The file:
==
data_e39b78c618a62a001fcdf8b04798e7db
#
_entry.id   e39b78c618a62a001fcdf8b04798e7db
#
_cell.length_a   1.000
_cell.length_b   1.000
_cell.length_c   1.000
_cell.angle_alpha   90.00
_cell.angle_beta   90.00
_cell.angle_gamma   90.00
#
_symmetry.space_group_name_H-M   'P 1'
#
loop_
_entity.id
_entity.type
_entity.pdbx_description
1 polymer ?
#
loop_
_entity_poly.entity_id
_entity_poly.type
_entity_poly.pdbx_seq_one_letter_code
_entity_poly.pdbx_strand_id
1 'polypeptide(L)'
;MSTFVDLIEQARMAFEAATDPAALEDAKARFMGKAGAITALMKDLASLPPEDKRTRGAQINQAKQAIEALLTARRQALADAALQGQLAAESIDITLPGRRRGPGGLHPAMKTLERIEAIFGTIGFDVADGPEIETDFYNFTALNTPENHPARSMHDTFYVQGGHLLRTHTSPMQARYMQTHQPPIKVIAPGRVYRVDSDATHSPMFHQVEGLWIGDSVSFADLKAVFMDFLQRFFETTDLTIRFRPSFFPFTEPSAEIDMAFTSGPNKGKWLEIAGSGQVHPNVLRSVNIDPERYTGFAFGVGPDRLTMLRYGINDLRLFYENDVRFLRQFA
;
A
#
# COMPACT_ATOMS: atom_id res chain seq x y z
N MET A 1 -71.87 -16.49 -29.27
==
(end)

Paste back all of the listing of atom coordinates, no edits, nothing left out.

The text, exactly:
data_e39b78c618a62a001fcdf8b04798e7db
#
_entry.id   e39b78c618a62a001fcdf8b04798e7db
#
_cell.length_a   1.000
_cell.length_b   1.000
_cell.length_c   1.000
_cell.angle_alpha   90.00
_cell.angle_beta   90.00
_cell.angle_gamma   90.00
#
_symmetry.space_group_name_H-M   'P 1'
#
loop_
_entity.id
_entity.type
_entity.pdbx_description
1 polymer ?
#
loop_
_entity_poly.entity_id
_entity_poly.type
_entity_poly.pdbx_seq_one_letter_code
_entity_poly.pdbx_strand_id
1 'polypeptide(L)'
;MSTFVDLIEQARMAFEAATDPAALEDAKARFMGKAGAITALMKDLASLPPEDKRTRGAQINQAKQAIEALLTARRQALADAALQGQLAAESIDITLPGRRRGPGGLHPAMKTLERIEAIFGTIGFDVADGPEIETDFYNFTALNTPENHPARSMHDTFYVQGGHLLRTHTSPMQARYMQTHQPPIKVIAPGRVYRVDSDATHSPMFHQVEGLWIGDSVSFADLKAVFMDFLQRFFETTDLTIRFRPSFFPFTEPSAEIDMAFTSGPNKGKWLEIAGSGQVHPNVLRSVNIDPERYTGFAFGVGPDRLTMLRYGINDLRLFYENDVRFLRQFA
;
A
#
# COMPACT_ATOMS: atom_id res chain seq x y z
N MET A 1 -71.87 -16.49 -29.27